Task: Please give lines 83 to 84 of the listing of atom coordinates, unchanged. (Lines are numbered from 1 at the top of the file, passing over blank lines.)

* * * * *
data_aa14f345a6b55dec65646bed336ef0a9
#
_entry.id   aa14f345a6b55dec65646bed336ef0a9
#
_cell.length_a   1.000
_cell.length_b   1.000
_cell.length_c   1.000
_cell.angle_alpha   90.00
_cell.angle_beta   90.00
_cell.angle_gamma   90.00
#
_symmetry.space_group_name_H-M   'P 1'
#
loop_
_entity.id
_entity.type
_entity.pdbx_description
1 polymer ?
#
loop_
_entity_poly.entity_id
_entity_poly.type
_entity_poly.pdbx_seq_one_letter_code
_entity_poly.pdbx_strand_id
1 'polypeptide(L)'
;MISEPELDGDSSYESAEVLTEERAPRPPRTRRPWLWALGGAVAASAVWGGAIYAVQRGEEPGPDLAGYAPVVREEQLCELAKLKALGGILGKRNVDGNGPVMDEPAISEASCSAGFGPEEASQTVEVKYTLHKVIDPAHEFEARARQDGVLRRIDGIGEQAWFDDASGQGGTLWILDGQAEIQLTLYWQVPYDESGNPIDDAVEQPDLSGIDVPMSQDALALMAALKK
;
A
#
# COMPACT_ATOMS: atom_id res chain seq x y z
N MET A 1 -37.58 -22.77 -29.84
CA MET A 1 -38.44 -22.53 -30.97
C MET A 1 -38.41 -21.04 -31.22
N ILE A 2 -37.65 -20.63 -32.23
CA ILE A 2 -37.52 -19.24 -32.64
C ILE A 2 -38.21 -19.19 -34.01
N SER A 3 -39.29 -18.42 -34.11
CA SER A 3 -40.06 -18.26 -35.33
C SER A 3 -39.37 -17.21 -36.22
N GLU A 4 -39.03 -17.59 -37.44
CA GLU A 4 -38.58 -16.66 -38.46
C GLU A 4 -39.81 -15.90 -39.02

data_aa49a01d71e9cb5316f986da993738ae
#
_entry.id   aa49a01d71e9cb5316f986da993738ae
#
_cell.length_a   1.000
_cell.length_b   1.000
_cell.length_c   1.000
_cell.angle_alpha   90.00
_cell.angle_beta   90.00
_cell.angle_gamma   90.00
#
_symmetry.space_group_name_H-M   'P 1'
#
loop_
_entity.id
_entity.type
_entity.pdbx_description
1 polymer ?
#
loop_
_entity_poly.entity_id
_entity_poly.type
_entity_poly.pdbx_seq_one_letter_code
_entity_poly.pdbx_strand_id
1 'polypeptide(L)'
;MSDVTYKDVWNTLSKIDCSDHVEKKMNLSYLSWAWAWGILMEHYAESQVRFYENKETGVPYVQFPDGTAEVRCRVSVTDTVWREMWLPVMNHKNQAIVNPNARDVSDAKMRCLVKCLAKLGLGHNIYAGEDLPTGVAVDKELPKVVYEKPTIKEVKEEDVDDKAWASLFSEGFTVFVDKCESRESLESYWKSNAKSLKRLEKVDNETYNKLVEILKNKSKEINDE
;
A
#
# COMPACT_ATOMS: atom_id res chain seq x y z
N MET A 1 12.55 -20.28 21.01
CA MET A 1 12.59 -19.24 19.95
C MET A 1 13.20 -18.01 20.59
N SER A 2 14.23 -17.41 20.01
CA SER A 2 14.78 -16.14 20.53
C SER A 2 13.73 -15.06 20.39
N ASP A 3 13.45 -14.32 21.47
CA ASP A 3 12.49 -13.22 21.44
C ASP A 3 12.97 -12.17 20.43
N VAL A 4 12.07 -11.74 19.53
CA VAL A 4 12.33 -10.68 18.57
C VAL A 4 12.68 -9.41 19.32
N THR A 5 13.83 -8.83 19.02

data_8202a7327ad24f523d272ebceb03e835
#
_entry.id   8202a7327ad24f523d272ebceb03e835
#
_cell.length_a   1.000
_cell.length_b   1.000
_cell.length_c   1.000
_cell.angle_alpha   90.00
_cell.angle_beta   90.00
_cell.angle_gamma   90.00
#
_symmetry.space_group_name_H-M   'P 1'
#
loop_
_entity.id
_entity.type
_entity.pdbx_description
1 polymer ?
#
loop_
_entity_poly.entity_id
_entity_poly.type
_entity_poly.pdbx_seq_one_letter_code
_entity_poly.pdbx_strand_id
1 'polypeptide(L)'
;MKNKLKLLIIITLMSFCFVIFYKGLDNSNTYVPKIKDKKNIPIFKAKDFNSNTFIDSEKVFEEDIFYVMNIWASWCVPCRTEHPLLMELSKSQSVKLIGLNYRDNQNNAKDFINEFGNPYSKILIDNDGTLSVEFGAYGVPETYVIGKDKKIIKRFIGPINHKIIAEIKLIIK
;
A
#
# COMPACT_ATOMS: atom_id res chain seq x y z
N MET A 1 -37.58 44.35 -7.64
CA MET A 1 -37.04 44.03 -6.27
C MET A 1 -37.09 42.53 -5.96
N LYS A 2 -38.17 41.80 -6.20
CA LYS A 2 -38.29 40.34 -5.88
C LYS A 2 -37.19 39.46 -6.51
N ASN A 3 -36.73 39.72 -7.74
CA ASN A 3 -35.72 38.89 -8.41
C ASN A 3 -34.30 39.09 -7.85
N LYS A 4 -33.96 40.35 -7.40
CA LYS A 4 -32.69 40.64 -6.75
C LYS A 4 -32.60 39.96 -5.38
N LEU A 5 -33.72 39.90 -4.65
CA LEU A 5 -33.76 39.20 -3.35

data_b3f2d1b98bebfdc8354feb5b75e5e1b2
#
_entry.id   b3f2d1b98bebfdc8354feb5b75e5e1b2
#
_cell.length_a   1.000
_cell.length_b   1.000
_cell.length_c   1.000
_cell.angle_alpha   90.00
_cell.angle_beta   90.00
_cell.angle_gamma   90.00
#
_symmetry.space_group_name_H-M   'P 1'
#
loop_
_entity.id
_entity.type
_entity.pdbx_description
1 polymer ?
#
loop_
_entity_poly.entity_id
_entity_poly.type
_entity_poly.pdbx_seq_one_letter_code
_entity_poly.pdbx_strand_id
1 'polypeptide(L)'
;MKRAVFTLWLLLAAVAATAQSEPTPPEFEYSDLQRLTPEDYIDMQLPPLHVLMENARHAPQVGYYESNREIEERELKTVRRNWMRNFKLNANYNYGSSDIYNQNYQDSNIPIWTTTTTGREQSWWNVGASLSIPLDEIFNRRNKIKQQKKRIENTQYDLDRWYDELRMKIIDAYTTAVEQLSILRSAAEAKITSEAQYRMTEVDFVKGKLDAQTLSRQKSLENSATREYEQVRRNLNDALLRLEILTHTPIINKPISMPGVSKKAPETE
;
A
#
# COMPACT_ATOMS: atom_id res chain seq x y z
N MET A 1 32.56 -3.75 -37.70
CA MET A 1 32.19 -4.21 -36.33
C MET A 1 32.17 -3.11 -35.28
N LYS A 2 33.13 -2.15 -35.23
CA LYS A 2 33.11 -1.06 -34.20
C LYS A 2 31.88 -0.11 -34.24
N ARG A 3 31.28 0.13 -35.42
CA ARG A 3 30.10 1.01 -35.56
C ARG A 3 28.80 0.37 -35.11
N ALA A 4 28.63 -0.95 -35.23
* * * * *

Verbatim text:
CA VAL A 4 12.33 -10.68 18.57
C VAL A 4 12.68 -9.41 19.32